It’s a very collaborative process. Since this is a new format, there’s a lot of learning for everyone involved. I’ve found that the quicker we prototype a scene or a character that we can look at and play with, the better. In The Three Little Pigs, we took the original 2d illustrations and arranged them in a 3d model, a bit like a puppet theatre. Each illustration had a place on the stage and we could look around the stage to reveal different things. The accelerometer on the iPad and iPhone allowed us to show how a 2d illustration could be made into so much more.
On the Animal SnApp series we’re working closely with Nikalas and Tim on how to animate their artwork for the app. Their illustration style is very different to that of The Three Little Pigs. As part of our discussions, Nikalas and Tim created a brief video clip to demonstrate how the animation should work. On my side, I expect we’ll produce a bunch of very small prototypes for this project as we work out the best way to proceed.
What was the best part of making The Three Little Pigs?
I always like the last few weeks or months of a project the best. You reach a point where you are on the home straight, the product is mostly complete and you’re busy polishing everything to make it the best it can be. Working with Robin on the music was great. He was keen to make some of the music interactive, which you can hear working in Scene 3 where the pigs first leave home: each pig has his or her own instrument that fades into the music when tapped. It’s detail like this that makes me very proud of The Three Little Pigs.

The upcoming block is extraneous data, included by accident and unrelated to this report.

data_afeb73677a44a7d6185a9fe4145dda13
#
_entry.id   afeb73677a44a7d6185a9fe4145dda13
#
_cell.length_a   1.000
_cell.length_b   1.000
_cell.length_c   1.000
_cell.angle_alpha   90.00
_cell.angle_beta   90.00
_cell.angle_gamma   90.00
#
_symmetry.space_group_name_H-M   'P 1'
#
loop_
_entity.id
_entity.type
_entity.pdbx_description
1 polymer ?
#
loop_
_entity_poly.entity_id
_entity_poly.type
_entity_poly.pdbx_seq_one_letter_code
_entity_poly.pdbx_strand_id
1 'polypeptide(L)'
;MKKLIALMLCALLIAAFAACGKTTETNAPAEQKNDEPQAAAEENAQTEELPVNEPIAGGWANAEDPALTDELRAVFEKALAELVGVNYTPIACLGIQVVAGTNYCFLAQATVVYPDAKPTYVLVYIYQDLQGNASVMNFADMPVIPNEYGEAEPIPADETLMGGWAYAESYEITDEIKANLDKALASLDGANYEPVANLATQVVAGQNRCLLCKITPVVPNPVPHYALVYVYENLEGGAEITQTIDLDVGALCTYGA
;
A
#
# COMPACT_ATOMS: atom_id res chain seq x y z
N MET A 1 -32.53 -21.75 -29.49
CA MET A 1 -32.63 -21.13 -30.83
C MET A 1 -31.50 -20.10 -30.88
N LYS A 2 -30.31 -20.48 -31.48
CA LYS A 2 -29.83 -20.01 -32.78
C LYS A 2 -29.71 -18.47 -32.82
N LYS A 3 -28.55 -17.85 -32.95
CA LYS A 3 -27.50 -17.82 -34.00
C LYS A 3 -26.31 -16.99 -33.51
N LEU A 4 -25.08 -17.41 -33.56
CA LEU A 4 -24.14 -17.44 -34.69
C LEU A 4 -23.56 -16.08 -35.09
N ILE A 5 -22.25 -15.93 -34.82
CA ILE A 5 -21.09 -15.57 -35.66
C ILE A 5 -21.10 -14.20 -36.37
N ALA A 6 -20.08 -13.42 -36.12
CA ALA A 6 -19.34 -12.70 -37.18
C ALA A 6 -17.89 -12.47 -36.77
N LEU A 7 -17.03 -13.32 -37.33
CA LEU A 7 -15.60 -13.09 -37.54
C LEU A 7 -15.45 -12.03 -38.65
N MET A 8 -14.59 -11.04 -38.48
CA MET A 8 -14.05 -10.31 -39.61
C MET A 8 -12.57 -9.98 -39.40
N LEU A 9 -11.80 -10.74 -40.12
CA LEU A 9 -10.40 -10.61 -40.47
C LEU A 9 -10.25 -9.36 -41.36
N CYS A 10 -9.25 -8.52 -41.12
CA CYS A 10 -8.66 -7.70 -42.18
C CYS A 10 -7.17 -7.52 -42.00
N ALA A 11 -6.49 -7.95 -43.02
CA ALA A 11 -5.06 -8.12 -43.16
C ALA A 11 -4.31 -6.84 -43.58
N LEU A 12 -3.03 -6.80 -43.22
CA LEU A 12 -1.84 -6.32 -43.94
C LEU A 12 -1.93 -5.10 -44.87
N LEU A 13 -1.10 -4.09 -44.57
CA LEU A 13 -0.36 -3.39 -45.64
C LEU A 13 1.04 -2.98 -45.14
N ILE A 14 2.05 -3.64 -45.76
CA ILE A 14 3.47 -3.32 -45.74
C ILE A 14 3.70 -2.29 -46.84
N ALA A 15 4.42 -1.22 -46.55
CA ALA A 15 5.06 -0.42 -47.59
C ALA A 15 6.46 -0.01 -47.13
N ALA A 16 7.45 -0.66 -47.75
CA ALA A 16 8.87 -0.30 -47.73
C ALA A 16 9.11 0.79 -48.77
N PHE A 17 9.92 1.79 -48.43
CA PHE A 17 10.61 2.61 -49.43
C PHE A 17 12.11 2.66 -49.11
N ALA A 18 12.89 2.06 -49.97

What was the biggest challenge?
There’s always a worry about whether it’ll all come together on time. The Three Little Pigs is my first iPad/iPhone/iPod touch app and although it’s “just software” I don’t have another engineer sitting across the office from me to talk through problems. Fortunately, over the years I’ve become quite good at figuring things out for both myself and others. Many problems have been solved away from the computer and at the most unexpected moments.
You must see lots of apps. Can you tell us about your favourite ones?
It’s funny, every few weeks we gather together at the Crow’s Nest to discuss projects and the table fills up with iPads, iPhones and iPod touches. I can always tell which devices are mine as I seem to have far fewer apps installed than anyone else. I’ve got a little puzzle game on my iPhone called Glow Puzzle that I continue to enjoy. I like it because I can take as long as I like to study the puzzle before making a move. I’m still waiting for the original Lemmings games to appear on the App Store. I’d be first in line to download them!
What advice would you give to children interested in making their own apps, or computer games?
I recommend looking at other people’s apps or games and begin to question how they work. What happens when you press a button or tap a character? What does a character do if you don’t do anything? If you start to break apps down, they’re often a lot less complicated than they first appear. Software developers are very good at using tricks to make things look cleverer than they really are. Plenty of smoke and mirrors!